Last week a response to my post questioned where Star Wars fits into the grand scheme of fiction writings. The question… is Star Wars technically science-fiction or a space fantasy?
Therein lies the question, what constitutes science fiction?
I have a feeling the genre is actually more far reaching than we assume. After scouring some text books, writing websites, and speaking with a Doctor of Creative Writing I found there are some characteristics that establish what constitutes science fiction.
Realistically, science fiction may be the broadest sub-genre of fiction out there. It encompasses past, present, and future. Magic may or may not be involved. Aliens may or may not exist. Society may be perfect or a shell of what we expect. Ultimately, science fiction has reliance to some degree on technology beyond what we currently possess, although, in the case of steampunk that can simply be technology beyond what the Victorian era could produce.
A rudimentary list of characteristics:
- Time travel
- Other planets
- Space travel (ie spaceships)
- Distant galaxies and/or universes
- AI and robots
There are other aspects in writing that create science fiction, but these are a few of the most prominent. Recall, to be science fiction it is not necessary to have all of these points, but a story that includes any of them falls under the heading of the genre.
By these standards, Star Wars, despite the magical/spiritual use of the Force, falls under the guidelines of science fiction. In fact, I find that the juxtaposition of science and technology with mythological power to be both interesting and entertaining. Han Solo clearly prefers his blaster to “hokey religions” and digging into Star Wars cannon it becomes evident that Jedi and their use of the Force is far rarer than the path of Luke Skywalker would have us believe.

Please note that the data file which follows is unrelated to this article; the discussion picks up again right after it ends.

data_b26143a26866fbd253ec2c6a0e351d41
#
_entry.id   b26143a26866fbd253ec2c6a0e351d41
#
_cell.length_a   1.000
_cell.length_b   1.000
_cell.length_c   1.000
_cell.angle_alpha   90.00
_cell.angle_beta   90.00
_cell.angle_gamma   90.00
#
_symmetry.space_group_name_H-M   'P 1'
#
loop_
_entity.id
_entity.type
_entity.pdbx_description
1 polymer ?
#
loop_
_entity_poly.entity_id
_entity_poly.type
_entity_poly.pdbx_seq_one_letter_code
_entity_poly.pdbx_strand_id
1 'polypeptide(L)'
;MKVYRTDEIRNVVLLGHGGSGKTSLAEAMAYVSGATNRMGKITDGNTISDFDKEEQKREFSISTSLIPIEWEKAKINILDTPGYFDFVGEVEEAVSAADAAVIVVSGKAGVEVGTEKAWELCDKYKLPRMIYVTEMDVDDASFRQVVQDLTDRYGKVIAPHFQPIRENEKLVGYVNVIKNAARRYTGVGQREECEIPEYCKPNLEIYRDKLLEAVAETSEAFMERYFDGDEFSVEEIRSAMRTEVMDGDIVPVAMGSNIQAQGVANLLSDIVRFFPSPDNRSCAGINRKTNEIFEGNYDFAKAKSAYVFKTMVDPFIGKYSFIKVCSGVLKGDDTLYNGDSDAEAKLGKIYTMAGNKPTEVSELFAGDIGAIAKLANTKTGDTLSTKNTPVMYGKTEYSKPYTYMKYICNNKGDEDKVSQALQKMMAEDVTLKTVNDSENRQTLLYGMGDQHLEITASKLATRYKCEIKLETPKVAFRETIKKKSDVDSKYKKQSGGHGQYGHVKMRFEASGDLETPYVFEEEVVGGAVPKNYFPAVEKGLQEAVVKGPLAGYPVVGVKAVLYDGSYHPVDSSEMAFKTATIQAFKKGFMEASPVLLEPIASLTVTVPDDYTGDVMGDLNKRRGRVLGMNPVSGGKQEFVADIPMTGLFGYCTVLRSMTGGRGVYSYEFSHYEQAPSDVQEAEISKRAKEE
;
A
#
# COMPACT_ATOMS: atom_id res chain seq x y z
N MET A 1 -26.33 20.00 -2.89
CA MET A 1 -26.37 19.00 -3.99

In that vein we are seeing the Star Wars framework followed in further writings. It can be overdone, as in stories where everything is fueled by magic to the point where we wonder if technology actually functions. But stories and games in the Warhammer 40k series easily fuse spiritual power and technology in an entertaining action infused storyline.
What are some of the most surprising books or movies you can think of that fall under the science fiction umbrella? For me, Slaughterhouse Five, 20,000 Leagues Under the Sea, and The Island of Dr. Moreau.
Thanks for reading. Let me know what you think. And don’t forget to keep on flying the black.
One thought on “Star Wars: Fiction of Fantasy?”
Science Fiction can be anything. There are as many definitions of SciFi as there are starting in the sky. By some peoples definition Star Wars is SciFi, to others like me is it a fantasy, pseudo religious, dramatic adventure set in space.
Does that make it SciFi? Don’t know don’t care. Is it entertaining? Episodes 4,5 and 6 we’re.
Sci-fi is such a broad genre that can encompass many other genres. So for me it doesn’t matter if it is SciFi or not. What matters is if I find it entertaining.
Firefly is one of my favorite shows, but I don’t even consider it SciFi. It is a Dramatic/Steampunk/Western/ Team Adventure, set in space.
So call it whatever you want but remember that nothing is just one genre. I challenge anyone to name a story (Literary or theatrical) that is just one genre. I don’t think there is one.
And just so you know Harry Potter is sci-fi in someone’s book.